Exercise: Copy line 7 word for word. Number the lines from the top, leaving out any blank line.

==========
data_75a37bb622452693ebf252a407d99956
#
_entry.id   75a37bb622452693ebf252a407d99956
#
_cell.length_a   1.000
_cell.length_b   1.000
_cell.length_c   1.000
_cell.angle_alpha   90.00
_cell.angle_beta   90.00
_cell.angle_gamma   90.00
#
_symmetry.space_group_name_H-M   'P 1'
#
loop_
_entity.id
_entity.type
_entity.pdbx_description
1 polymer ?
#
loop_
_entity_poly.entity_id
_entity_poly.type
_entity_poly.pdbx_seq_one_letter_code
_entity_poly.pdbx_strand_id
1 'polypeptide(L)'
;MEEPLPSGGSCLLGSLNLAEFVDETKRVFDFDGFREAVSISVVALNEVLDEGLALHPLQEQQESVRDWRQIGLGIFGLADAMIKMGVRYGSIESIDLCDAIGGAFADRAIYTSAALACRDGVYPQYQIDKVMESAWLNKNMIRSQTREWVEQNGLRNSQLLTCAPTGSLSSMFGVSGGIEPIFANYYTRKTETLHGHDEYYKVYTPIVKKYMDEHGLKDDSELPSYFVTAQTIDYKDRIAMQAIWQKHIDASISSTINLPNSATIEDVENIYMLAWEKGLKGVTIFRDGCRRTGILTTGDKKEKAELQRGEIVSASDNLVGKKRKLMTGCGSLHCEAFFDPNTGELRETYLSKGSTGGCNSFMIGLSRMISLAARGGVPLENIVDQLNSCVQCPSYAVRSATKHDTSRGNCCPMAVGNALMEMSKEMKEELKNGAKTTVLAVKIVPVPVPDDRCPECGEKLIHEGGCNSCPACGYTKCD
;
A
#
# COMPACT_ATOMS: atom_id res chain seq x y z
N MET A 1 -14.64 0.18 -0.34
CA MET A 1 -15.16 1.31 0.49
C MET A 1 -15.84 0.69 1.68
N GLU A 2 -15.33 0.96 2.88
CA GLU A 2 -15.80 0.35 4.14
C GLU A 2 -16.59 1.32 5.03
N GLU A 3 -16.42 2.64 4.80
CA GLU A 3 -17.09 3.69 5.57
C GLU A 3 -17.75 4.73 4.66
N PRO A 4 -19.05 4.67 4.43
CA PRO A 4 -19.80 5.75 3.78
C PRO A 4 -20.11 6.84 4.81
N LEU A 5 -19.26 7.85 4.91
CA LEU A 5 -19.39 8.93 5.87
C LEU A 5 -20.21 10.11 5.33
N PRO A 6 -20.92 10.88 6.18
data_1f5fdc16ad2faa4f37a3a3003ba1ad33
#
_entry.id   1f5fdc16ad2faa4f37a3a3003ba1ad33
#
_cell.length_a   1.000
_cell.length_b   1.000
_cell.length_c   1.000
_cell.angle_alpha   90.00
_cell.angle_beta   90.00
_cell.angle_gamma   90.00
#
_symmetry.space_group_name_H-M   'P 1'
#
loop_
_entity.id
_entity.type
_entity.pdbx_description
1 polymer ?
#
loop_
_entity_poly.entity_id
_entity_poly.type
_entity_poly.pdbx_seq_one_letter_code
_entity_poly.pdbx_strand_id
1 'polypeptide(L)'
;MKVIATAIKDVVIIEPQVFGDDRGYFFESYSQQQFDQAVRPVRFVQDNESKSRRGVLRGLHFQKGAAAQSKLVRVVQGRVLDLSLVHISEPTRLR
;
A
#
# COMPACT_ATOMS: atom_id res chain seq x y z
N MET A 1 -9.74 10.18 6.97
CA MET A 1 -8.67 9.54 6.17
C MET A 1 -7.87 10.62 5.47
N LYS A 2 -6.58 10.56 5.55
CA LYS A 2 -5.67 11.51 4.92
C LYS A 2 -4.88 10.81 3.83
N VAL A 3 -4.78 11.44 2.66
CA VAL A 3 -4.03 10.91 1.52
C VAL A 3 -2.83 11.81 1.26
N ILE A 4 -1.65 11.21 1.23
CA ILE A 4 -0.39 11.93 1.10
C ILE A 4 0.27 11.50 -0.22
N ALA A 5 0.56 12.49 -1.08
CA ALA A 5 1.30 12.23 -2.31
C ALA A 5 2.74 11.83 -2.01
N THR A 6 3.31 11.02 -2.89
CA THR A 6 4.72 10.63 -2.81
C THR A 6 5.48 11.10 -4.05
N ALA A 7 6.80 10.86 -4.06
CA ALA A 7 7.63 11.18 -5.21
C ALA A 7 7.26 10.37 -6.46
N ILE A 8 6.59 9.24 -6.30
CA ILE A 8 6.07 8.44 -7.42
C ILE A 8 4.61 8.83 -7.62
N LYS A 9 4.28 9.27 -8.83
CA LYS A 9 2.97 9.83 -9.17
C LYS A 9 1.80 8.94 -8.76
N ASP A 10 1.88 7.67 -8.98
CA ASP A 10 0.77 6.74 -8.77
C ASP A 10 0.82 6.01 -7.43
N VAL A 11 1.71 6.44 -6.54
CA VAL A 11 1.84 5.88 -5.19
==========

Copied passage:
_cell.length_c   1.000